In Big City, New Ideas Aren't as Promiscuous as They Used to Be
Ideas can have just as much sex in the suburbs as in the city.
Connecting Neighborhoods: Small Geographic Scales of Globalization
The financial crisis turned the world upside down.
Walkability Boondoggle: People Follow Jobs, Not Sidewalks
Making your city walkable isn't enough to attract and retain talent. People follow jobs, not sidewalks.
Richard Florida Explains Why Density Doesn't Impact Innovation
The more parochial a place, the more ineffective the talent.
Next American Hotspot: Where's the Next Big Thing?
In general, people move from places of high unemployment to low unemployment. Also, relocation tends to be a short distance. As a rule, we are risk averse. We go where we know.
Richard Florida and the Great Creative Class Migration
The demand for labor explains a lot of migration patterns. Where the uneducated once moved to staff large industrial centers, now those with the means and a college education flock to feed the Innovation Economy that is rising from their ashes.
Tech Talent Recruiting Geography: How Silicon Valley Will Compete
The Innovation Economy peaked with the last financial crisis. In the emerging epoch—the Talent Economy—the competition among companies like Google and Facebook for the same pool of ideas makers will reshape our cities.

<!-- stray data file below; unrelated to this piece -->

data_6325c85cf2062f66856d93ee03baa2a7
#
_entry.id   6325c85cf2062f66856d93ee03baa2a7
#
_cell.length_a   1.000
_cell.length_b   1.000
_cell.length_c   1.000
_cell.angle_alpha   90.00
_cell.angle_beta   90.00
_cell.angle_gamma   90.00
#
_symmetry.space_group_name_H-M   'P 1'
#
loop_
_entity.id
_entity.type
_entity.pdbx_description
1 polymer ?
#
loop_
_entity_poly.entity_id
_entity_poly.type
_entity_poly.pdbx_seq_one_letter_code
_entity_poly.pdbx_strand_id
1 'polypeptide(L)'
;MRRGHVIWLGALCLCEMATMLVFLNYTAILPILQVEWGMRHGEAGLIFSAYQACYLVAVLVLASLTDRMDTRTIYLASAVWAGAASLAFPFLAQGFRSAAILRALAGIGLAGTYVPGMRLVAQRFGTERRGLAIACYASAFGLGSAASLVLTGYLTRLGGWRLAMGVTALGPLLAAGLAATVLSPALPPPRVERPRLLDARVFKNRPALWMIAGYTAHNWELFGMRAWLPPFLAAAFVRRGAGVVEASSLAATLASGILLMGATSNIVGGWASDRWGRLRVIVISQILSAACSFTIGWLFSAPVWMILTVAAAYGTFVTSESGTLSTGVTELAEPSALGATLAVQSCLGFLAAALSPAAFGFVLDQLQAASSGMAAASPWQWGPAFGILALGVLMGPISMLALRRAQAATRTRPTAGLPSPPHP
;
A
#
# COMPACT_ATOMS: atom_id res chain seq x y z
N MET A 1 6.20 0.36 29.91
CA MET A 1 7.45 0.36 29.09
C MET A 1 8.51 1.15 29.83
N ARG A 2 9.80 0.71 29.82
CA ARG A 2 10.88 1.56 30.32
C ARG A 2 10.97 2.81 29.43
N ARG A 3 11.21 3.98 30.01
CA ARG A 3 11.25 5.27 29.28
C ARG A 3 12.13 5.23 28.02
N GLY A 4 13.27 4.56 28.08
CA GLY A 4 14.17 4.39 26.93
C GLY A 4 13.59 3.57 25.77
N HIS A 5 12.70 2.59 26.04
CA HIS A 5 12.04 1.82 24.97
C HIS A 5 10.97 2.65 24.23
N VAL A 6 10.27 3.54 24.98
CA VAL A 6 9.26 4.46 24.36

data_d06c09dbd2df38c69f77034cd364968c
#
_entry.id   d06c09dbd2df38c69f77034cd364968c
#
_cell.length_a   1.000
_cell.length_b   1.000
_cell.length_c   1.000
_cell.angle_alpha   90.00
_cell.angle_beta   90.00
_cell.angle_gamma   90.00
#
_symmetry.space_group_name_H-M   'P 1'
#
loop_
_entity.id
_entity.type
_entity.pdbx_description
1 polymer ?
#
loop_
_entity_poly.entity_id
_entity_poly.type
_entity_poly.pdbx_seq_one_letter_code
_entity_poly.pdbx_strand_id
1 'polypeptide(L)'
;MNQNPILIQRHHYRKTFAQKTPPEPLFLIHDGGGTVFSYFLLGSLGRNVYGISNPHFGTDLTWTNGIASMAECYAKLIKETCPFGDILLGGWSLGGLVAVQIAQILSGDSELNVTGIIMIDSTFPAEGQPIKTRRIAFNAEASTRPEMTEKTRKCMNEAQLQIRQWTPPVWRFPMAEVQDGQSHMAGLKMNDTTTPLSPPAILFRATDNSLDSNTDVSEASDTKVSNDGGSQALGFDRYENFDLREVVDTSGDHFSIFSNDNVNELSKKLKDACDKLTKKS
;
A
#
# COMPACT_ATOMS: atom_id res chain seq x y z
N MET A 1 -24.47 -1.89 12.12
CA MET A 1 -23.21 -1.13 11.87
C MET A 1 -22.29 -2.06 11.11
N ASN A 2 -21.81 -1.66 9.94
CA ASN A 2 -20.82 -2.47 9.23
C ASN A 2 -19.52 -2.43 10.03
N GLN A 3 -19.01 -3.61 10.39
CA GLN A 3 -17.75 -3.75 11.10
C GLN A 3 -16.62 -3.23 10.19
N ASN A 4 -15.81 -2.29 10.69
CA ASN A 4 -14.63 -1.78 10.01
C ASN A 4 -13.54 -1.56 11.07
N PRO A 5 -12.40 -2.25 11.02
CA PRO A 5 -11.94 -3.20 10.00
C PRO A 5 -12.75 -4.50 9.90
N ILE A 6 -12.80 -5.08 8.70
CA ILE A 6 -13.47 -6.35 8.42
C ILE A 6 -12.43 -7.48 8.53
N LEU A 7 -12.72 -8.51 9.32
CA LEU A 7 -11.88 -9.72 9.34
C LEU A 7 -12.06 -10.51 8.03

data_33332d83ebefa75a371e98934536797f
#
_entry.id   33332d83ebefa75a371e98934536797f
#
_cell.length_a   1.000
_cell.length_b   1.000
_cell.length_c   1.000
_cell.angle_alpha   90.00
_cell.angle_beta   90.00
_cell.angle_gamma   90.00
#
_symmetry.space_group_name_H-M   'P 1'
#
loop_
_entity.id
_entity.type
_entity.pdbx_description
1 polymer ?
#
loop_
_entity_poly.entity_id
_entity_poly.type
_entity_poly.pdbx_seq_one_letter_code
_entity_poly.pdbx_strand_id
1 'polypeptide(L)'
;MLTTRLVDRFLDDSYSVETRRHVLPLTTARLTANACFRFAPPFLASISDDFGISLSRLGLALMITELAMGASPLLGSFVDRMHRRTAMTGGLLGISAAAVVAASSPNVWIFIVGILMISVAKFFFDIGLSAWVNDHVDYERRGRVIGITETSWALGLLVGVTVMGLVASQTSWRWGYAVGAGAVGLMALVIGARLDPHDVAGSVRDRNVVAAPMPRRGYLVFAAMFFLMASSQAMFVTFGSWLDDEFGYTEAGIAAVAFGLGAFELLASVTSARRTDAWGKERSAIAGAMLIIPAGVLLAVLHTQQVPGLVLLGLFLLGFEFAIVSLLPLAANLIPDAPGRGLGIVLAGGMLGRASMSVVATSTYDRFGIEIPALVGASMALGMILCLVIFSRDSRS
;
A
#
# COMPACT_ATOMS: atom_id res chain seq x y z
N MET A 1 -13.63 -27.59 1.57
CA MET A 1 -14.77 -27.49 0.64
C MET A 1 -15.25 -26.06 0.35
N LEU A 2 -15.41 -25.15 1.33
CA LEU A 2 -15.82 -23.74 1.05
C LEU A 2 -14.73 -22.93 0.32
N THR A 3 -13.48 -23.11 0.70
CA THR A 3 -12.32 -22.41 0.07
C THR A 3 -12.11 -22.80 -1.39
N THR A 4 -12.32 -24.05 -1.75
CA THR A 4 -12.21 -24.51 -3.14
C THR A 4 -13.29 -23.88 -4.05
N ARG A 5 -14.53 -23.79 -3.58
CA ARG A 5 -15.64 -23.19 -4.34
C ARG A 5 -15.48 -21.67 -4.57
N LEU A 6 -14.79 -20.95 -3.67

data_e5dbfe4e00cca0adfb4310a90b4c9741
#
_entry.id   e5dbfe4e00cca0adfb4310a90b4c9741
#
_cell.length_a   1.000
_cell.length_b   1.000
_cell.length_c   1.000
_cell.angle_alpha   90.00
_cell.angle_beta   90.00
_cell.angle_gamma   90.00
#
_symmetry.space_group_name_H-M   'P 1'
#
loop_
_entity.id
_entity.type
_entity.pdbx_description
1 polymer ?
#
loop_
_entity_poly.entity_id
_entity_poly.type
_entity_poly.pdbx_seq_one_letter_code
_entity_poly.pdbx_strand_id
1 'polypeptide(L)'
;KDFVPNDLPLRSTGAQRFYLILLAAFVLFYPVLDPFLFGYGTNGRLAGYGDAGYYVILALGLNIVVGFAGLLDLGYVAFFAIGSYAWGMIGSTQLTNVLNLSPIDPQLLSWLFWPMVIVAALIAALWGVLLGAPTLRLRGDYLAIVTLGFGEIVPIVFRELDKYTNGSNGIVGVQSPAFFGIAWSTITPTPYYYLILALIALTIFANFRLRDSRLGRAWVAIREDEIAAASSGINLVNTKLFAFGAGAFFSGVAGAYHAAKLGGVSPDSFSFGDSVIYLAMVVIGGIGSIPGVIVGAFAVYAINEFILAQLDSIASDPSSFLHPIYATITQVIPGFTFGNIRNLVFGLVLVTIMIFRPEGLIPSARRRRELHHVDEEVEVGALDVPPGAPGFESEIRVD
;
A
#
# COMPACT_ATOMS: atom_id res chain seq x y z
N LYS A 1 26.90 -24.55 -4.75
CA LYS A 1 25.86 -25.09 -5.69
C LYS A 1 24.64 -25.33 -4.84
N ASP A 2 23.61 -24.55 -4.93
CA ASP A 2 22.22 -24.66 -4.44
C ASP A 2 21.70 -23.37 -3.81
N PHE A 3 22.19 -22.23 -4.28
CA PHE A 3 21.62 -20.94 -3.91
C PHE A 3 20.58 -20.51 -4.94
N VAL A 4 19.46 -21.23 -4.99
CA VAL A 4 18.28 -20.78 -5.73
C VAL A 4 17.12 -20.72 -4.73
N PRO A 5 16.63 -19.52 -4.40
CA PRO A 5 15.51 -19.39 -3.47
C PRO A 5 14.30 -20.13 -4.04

End of Creative Class Migration: Silicon Valley Is the Next Detroit
The best and brightest have more options than ever before. Now, companies need to go where the talent is located.
Madison's Portland Problem: Wisconsin's Capital is Creative Class Cool
"There’s a persistent rap that Madison simply lacks an entrepreneurial spirit, with many locals content with a laid-back life spent enjoying their neighborhoods, lakes, bike paths, and craft beers."
People Develop, Not Places: Considering Income Per Natural
Measuring the development of patches of Earth seems ridiculous. But that's exactly what we do. How might things differ if we measured income per natural instead of income per resident?
Could Parts of the Eurozone End Up Looking Like the Mississippi Delta?
Nearly a century ago, during the Great Migration, less-educated individuals were the ones who left home in search of better lives. The opposite is true today, with the educated more mobile than ever before, leaving some places in a spiral of decline.